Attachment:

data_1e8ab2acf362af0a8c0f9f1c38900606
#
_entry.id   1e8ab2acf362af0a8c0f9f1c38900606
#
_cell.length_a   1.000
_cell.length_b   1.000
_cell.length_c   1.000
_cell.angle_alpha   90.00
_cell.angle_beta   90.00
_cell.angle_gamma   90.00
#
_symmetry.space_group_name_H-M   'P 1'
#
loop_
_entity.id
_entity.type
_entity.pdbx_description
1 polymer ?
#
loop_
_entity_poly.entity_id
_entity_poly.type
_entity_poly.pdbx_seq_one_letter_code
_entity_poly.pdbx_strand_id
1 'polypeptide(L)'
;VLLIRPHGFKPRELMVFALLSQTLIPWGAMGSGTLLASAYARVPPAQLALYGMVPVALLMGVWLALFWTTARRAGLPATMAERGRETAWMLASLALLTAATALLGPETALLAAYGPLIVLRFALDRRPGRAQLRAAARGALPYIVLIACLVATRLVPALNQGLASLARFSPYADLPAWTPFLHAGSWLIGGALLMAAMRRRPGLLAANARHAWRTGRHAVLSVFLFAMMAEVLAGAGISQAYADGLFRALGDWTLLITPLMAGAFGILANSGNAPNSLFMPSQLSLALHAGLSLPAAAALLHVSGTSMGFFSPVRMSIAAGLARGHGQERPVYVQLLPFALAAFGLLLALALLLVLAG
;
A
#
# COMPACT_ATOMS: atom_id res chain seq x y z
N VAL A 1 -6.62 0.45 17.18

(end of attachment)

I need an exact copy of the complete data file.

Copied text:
data_1e8ab2acf362af0a8c0f9f1c38900606
#
_entry.id   1e8ab2acf362af0a8c0f9f1c38900606
#
_cell.length_a   1.000
_cell.length_b   1.000
_cell.length_c   1.000
_cell.angle_alpha   90.00
_cell.angle_beta   90.00
_cell.angle_gamma   90.00
#
_symmetry.space_group_name_H-M   'P 1'
#
loop_
_entity.id
_entity.type
_entity.pdbx_description
1 polymer ?
#
loop_
_entity_poly.entity_id
_entity_poly.type
_entity_poly.pdbx_seq_one_letter_code
_entity_poly.pdbx_strand_id
1 'polypeptide(L)'
;VLLIRPHGFKPRELMVFALLSQTLIPWGAMGSGTLLASAYARVPPAQLALYGMVPVALLMGVWLALFWTTARRAGLPATMAERGRETAWMLASLALLTAATALLGPETALLAAYGPLIVLRFALDRRPGRAQLRAAARGALPYIVLIACLVATRLVPALNQGLASLARFSPYADLPAWTPFLHAGSWLIGGALLMAAMRRRPGLLAANARHAWRTGRHAVLSVFLFAMMAEVLAGAGISQAYADGLFRALGDWTLLITPLMAGAFGILANSGNAPNSLFMPSQLSLALHAGLSLPAAAALLHVSGTSMGFFSPVRMSIAAGLARGHGQERPVYVQLLPFALAAFGLLLALALLLVLAG
;
A
#
# COMPACT_ATOMS: atom_id res chain seq x y z
N VAL A 1 -6.62 0.45 17.18